Not metal, let alone tech, JON GOMM still won over a massive crowd, and actually had the biggest ovation of anybody who has ever played had Tech Fest in my opinion. My jaw literally dropped the second he started playing, as he was doing things with his guitar that aren’t possible for any normal man, but he’s John Gomm, so anything and everything was possible. The cover of Chaka Khan’s ‘Ain’t Nobody’ sent goosebumps throughout my body, and ending with the song so many of us love him for, ‘Passionflower’. Having him on the bill goes to show how diverse Tech Fest has become, and he nailed it. Bravo. (5/5)

Coming on to ‘Go the Distance’ from the Disney movie Hercules, MONUMENTS set the tone of where all of us were heading to, and things started out so brightly for them too. But trouble struck when Mike Malyan’s bass drum needed fixing, not once, but twice. Yet cool as you like, singer Chris Barretto wasn’t phased at all, and treated the audience with a rendition of ‘Another one bites the dust’, and a terrible joke, or 9. Technical hitches aside, they were a powerhouse as always, and everything else, was just a statement as to why they’re one of the hottest up and coming bands in the country today. (4.5/5)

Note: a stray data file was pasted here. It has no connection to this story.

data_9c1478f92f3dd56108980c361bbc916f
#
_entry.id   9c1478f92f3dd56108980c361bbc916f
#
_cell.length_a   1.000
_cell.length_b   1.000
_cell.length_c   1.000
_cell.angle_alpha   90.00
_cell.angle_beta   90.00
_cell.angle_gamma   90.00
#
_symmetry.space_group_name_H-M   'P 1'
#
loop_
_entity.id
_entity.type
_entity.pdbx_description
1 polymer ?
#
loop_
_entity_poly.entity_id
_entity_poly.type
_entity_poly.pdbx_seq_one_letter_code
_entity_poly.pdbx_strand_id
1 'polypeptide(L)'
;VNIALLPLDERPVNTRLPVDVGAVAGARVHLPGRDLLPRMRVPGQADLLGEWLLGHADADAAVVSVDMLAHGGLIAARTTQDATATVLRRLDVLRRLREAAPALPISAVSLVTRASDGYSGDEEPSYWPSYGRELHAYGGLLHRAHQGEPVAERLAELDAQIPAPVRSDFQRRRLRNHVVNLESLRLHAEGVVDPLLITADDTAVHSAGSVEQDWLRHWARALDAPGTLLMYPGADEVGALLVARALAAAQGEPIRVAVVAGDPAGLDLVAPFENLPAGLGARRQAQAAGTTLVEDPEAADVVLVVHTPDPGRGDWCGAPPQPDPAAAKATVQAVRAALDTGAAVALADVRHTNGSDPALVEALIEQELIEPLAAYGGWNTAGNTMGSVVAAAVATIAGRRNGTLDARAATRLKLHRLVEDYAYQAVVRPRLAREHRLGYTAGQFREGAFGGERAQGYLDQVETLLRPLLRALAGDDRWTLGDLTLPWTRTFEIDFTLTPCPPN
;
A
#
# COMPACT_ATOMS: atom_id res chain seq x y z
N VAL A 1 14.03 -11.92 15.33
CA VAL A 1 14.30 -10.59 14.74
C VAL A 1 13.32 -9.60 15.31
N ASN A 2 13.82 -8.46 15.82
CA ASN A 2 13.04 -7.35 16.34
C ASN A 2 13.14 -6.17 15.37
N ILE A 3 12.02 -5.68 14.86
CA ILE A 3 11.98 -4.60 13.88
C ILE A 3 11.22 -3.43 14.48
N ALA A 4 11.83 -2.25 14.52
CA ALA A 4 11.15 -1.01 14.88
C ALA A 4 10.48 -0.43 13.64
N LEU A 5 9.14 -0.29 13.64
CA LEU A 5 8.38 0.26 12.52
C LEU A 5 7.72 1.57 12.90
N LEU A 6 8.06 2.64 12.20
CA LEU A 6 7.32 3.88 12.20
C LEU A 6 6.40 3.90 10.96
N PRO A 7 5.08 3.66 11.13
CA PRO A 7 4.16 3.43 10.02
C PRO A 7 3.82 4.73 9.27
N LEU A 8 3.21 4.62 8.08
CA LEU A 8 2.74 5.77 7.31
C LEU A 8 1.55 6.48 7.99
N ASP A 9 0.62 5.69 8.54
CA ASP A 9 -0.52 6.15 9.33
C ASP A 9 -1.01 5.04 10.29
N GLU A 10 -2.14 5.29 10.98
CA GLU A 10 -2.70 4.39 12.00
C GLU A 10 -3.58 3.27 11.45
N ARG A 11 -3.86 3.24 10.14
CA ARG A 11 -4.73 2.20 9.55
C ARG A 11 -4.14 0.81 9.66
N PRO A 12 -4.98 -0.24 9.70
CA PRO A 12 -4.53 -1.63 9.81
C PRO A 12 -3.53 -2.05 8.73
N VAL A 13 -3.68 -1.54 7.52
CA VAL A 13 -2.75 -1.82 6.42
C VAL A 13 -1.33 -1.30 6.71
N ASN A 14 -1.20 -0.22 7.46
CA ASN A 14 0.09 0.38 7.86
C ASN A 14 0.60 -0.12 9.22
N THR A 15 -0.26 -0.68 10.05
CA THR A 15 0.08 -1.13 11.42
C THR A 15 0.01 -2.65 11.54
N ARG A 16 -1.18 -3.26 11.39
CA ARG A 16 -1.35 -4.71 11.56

Nursing the mother of all hangovers (Honey JD is a cruel mistress), I dragged my carcass in to watch DOOMED FROM DAY ONE, I’d have to admit, I wasn’t prepared for the assault to the senses. But don’t take that as a bad comment, quite the opposite actually. Despite attempts to start circle pits falling on deaf ears, DFDO persevered and made do with the situation, and provided that shot of adrenaline to the arm that everyone needed. (3.5/5)